The best approach to choosing your tools is to list all of them and determine how and why the company uses them.

Ask these questions:

  • Are there tools for facilitating meaningful two-way communication?
  • Can employees securely and easily use the tools?
  • Do all employees feel they have a tool they’re comfortable using?

Learn How to Measure the Success of the Strategy

When you’re reaching your audience via numerous channels, you should be tracking the effectiveness of these channels.

Here are some useful metrics to keep an eye on:

  • Engagement metrics (i.e., how many people read corporate messages)
  • Social shares of company updates
  • Social mentions
  • Intranet usage

Come Up with a Team

Build a team that controls and manages your internal communication strategy. The team should be responsible for reviewing the content as well as writing and approving it.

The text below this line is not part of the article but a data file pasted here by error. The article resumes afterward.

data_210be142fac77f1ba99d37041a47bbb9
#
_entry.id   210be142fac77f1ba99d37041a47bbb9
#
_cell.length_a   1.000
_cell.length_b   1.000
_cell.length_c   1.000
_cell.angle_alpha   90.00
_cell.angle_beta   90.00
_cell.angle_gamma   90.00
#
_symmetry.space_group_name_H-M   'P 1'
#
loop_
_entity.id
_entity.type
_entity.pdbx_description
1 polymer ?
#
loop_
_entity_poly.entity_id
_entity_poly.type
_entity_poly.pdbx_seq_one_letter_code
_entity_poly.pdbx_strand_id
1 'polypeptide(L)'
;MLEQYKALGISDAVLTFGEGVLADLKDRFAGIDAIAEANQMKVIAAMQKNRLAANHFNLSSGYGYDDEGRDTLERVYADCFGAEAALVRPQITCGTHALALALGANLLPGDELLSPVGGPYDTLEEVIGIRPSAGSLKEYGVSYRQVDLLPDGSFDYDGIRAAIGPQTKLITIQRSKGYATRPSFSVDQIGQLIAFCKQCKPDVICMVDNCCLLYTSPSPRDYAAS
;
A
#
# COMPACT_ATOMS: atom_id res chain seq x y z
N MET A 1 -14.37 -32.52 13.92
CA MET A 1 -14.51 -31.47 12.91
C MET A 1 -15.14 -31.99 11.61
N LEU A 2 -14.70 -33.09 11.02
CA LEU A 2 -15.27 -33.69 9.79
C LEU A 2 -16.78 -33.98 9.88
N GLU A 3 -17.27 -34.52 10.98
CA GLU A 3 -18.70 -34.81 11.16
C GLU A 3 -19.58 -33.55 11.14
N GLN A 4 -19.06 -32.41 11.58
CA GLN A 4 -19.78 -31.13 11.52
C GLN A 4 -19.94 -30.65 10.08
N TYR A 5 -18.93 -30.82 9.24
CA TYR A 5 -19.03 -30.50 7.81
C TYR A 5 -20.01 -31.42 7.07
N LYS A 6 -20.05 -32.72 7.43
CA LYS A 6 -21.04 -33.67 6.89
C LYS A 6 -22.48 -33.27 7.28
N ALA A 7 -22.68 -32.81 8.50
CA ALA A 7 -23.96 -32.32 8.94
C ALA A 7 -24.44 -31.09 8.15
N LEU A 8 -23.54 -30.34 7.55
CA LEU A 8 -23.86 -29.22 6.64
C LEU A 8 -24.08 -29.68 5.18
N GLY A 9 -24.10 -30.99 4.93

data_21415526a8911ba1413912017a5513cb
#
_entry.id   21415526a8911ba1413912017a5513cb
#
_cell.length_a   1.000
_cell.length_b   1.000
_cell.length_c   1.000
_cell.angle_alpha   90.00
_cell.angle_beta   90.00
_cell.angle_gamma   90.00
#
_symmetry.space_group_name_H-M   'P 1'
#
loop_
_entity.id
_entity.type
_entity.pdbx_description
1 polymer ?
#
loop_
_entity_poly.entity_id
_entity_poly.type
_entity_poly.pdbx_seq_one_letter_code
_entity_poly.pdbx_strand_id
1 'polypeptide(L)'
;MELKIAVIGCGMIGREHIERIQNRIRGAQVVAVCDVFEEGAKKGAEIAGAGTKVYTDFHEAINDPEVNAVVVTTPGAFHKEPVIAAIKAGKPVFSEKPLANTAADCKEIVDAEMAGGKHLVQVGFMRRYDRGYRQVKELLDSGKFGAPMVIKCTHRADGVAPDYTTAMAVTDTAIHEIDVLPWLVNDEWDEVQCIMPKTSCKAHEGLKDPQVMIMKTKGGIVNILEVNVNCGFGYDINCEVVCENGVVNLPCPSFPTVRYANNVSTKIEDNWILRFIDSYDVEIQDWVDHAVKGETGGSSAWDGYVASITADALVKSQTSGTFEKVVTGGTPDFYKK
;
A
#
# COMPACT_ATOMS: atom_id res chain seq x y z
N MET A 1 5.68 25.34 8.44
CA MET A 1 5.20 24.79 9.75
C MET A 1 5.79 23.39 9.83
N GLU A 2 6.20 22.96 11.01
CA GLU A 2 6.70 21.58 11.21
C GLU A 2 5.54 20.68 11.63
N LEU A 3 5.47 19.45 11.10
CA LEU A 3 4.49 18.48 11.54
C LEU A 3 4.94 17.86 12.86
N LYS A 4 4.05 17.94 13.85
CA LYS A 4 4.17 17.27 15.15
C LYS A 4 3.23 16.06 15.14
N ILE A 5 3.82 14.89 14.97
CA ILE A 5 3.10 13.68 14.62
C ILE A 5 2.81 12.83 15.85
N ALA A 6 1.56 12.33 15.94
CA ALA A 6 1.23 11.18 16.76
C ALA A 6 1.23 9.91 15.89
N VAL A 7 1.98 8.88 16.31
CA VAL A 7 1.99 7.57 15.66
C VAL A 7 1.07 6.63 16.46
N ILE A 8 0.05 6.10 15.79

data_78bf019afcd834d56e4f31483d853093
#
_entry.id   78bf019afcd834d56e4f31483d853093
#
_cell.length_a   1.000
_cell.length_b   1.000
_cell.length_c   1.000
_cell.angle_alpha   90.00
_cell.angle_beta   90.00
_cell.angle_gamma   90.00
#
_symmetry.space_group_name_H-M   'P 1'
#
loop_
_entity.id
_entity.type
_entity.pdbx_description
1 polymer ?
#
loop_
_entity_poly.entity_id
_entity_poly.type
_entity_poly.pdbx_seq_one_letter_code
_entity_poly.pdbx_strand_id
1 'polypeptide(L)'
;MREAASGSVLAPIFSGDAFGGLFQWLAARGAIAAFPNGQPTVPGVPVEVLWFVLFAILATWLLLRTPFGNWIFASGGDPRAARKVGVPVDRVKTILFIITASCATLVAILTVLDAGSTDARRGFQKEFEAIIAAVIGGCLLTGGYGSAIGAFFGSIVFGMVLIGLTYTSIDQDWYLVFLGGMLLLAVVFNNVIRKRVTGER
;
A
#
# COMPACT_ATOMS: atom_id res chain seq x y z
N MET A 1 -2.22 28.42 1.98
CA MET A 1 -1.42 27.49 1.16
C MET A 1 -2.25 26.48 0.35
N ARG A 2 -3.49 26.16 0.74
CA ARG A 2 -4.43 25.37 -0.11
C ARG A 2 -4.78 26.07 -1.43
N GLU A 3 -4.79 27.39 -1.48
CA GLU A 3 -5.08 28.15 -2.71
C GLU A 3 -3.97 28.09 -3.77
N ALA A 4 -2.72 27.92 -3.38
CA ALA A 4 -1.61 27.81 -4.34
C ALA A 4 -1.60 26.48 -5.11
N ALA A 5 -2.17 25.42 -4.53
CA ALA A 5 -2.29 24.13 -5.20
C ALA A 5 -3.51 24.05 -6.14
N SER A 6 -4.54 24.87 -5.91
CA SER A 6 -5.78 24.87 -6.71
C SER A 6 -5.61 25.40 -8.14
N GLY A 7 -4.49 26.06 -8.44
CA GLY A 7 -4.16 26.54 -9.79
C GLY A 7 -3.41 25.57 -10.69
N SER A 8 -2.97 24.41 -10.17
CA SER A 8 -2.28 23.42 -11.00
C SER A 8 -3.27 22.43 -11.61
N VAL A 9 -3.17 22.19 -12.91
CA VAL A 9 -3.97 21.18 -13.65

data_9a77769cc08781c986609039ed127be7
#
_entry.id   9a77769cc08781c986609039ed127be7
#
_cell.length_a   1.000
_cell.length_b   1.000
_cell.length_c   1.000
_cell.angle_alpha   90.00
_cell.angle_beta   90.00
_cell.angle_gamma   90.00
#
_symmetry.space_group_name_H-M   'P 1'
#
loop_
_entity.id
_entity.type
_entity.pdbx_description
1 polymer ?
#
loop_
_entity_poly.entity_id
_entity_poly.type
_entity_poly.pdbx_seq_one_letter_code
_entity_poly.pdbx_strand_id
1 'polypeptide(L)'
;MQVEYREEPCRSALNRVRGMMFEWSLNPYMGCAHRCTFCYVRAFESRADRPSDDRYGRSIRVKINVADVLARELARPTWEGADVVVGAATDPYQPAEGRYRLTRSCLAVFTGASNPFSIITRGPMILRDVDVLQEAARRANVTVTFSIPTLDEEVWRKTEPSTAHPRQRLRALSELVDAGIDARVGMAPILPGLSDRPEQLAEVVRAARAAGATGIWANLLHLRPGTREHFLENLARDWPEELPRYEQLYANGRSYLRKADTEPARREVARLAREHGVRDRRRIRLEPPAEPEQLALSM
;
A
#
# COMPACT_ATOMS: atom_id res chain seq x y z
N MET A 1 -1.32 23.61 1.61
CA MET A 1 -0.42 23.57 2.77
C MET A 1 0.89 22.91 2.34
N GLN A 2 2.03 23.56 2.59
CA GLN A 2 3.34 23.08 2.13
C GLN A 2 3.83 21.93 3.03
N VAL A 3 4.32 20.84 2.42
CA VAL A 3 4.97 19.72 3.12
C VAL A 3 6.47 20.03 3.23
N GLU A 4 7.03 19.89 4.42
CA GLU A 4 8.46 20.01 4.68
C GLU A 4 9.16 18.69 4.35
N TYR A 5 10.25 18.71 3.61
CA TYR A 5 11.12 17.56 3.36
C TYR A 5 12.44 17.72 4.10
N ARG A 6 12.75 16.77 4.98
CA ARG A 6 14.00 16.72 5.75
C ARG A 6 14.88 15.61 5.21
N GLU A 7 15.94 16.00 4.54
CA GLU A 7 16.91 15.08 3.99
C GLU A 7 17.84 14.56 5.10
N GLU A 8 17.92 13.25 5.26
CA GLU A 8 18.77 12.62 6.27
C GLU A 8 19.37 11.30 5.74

It’s good practice to include both the marketing department and the HR department in charge of internal communication. A designated internal communication team undoubtedly streamlines the process of disseminating internal messages and decreases bottlenecks.

Regularly Review Your Internal Communication and Its Effectiveness

Send out surveys and actively monitor success metrics to learn which areas can be further improved. Regular evaluation of the internal communication strategy will help you align it better with your employees, letting you achieve your goals.

Improve Internal Communication and Build a Successful Company

Having an internal communication strategy is one of the key elements of successful companies. Build a mindset where employees can voice out their concerns while letting them know that they are being heard. Then, identify the most effective channels for simple and complex messages to reduce bottlenecks, create a cohesive company culture, and reach your goals. Remember, building an internal communication strategy is an ongoing process where you refine it based on direct stakeholder feedback.

Governance and Leadership